artist concept of OSO-8

OSO-8



* Mission Overview

The 8th Orbiting Solar Observatory (OSO-8) was launched on 21 June 1975. Its lifetime overlapped with Ariel 5 (1974-1980), HEAO1 (1977-1979), and SAS-3 (1975-1979). It was placed into a 550 km circular orbit with a 33 degree inclination to the Earth's equator and was operated in both scanning and pointing mode. The satellite spin period was 10.7 seconds. The structure of OSO-8 consisted of a rotating cylindrical base section called the "wheel" and a non-spinning upper section called the "sail". While the objectives of the mission were solar in nature, four experiments were mounted in the rotating wheel to exclusively observe cosmic X-ray sources. The first three experiments had their fields-of-view either aligned to the spin axis of the spacecraft or at small angles to it. Hence they always viewed the portion of the sky at right angles to the earth-sun line. The fourth instrument observed cosmic X-ray sources during the satellite night. The objectives of the four X-ray experiments was to observed the X-ray background, study intensity and spectral variations of cosmic X-ray sources, and to measure the degree of polarization of the X-rays observed from these sources.

* Instrumentation

The Cosmic X-ray Spectrometer was a Goddard Space Flight Center effort headed by P. J. Serlemitsos. The experiment consisted of two xenon (detectors A and C) and one argon (detector B) proportional counters. Two of the counters (B and C) had their fields of view oppositely aligned to each other and coaligned to the spin axis with the B detector located at the negative spin axis. The third counter (A) was aligned with a 5 degree offset to the aft spin axis so that with each wheel revolution it scanned the region of the sky within 10 degrees of the aft axis direction. The two aft pointed counters had clear fields of view while the forward pointed counter had its field of view periodically occulted by the pointed instruments under the spacecraft sail. A 64 channel spectrum was obtained every 40.96 second for the B and C detectors and every 2.56 seconds for the scanning A detector. Integral rates were also available from all the detectors with 160 millisecond resolution.

The High-Energy Celestial X-ray Experiment, a Goddard Space Flight Center effort headed by K. H. Frost, measured the spectrum of X-ray sources in the energy range of 0.01 - 1 MeV and searched for temporal variations in the intensity and spectrum of point sources. In addition, it measured the diffuse component of celestial X-rays over a scanned strip of the sky and set limits on the intensity and isotropy of the 0.511 MeV positron annihilation radiation.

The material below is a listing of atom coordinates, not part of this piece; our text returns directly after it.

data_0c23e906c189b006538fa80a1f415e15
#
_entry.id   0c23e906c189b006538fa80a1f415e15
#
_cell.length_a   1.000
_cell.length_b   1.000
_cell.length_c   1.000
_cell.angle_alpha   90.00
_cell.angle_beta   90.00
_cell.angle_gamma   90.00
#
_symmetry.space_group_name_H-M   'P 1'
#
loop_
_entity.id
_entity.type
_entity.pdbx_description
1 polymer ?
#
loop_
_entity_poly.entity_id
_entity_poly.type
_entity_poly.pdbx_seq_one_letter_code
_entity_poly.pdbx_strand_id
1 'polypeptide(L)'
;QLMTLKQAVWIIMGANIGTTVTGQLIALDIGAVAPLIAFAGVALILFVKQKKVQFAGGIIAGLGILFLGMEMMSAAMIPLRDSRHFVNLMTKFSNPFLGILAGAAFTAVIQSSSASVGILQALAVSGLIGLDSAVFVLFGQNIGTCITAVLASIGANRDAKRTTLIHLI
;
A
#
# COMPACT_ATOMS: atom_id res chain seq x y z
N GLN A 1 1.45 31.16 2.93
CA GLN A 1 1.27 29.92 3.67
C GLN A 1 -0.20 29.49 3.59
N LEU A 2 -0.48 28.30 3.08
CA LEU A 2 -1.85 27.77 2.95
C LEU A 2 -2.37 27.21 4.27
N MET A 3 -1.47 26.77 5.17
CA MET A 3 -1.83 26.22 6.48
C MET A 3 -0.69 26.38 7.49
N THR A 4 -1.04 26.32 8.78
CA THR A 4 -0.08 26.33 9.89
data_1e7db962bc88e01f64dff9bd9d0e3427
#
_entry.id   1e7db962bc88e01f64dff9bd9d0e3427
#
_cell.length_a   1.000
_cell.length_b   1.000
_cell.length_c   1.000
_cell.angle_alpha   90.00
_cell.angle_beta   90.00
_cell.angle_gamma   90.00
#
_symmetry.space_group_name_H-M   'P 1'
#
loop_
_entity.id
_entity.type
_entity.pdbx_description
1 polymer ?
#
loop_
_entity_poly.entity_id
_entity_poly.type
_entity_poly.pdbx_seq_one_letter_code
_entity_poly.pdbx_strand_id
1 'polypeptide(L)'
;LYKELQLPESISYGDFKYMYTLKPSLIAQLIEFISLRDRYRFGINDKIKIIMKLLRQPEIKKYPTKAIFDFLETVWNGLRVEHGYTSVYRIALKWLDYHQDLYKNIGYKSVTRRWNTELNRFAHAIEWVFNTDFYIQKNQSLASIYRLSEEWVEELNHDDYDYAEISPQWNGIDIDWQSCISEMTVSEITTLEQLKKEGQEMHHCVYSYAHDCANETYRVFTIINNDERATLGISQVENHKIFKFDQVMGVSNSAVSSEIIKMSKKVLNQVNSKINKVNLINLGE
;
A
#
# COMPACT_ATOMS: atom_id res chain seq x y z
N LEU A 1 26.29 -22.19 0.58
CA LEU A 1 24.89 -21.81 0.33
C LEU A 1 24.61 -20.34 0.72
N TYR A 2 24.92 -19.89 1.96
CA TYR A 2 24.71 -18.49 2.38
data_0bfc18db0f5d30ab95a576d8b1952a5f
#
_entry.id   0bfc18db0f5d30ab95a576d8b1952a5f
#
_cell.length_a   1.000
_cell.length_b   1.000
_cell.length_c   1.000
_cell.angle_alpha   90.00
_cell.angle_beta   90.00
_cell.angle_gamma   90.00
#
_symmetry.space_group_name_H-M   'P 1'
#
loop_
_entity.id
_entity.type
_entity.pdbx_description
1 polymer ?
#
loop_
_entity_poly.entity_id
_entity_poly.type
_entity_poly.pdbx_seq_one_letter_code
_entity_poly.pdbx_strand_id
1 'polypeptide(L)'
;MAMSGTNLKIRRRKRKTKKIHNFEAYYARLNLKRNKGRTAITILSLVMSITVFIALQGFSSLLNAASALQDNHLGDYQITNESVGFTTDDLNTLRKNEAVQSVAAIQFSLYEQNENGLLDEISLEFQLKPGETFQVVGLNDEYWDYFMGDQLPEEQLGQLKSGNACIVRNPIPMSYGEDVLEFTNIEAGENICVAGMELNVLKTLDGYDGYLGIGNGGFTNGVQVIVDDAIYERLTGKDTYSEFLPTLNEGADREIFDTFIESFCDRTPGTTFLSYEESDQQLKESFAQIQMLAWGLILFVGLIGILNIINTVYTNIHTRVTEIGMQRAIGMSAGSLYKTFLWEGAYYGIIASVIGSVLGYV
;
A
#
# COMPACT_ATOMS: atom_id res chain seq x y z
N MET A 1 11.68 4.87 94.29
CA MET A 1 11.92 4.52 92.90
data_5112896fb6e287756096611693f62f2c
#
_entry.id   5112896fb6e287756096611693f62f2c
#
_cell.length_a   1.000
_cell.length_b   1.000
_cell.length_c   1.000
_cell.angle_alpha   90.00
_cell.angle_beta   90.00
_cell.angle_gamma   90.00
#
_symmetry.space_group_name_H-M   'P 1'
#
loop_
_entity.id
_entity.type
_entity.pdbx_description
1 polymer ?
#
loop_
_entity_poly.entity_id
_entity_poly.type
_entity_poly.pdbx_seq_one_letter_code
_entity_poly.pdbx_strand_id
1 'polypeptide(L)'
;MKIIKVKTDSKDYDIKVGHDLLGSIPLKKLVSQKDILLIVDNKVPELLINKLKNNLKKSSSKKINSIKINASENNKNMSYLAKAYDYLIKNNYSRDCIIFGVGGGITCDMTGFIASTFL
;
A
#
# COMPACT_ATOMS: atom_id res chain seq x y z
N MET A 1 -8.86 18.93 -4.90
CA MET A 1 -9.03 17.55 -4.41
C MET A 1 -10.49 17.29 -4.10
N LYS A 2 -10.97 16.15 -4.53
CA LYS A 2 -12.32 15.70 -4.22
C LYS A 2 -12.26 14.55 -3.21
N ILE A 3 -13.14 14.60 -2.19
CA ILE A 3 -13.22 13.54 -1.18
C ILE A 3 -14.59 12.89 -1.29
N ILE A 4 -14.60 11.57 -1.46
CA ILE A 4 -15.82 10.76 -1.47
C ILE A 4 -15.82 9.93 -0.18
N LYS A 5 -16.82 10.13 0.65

The Soft X-ray Background Radiation experiment of W. L. Kraushaar (U. Wisconsin) studied the galactic latitude dependence of the X-ray background radiation using proportional counters with as narrow a collimation as practical in the region 0.150 - 45 keV. Energy resolution relied largely on selective window transmission rather than pulse height measurement. Viewing was parallel and anti-parallel to the wheel spin direction, so that two single paths across the sky, galactic pole to galactic pole, were carefully surveyed with high statistical accuracy approximately every 6 months.

The Graphite Crystal X-ray Spectrometer, a Columbia University experiment headed by H. L. Kestenbaum, was used to measure continuum profiles over the 2 - 8 keV band with high spectral resolution. During satellite day, solar spectra were obtained. Stellar X-ray sources were observed during satellite night. The spectrometer made use of the wheel rotation to obtain a complete Bragg spectrum every 10 seconds. X-rays transmitted by the slat collimators struck the large graphite crystal panels. Those X-rays which satisfied the Bragg condition for reflection from graphite were reflected into the central bank of detectors. The detectors were double-sided proportional counters with 0.025 mm beryllium windows on each side and contained an argon-xenon gas mixture chosen for its high efficiency over the 2 - 8 keV range. The Graphite Crystal X-ray polarimeter experiment, also out of Columbia University, operated in a similar fashion reflecting X-rays off of a graphite crystal panel into a small proportional counter. The panels reflected preferentially those X-rays polarized perpendicular to the plane defined by the incident and reflected rays.


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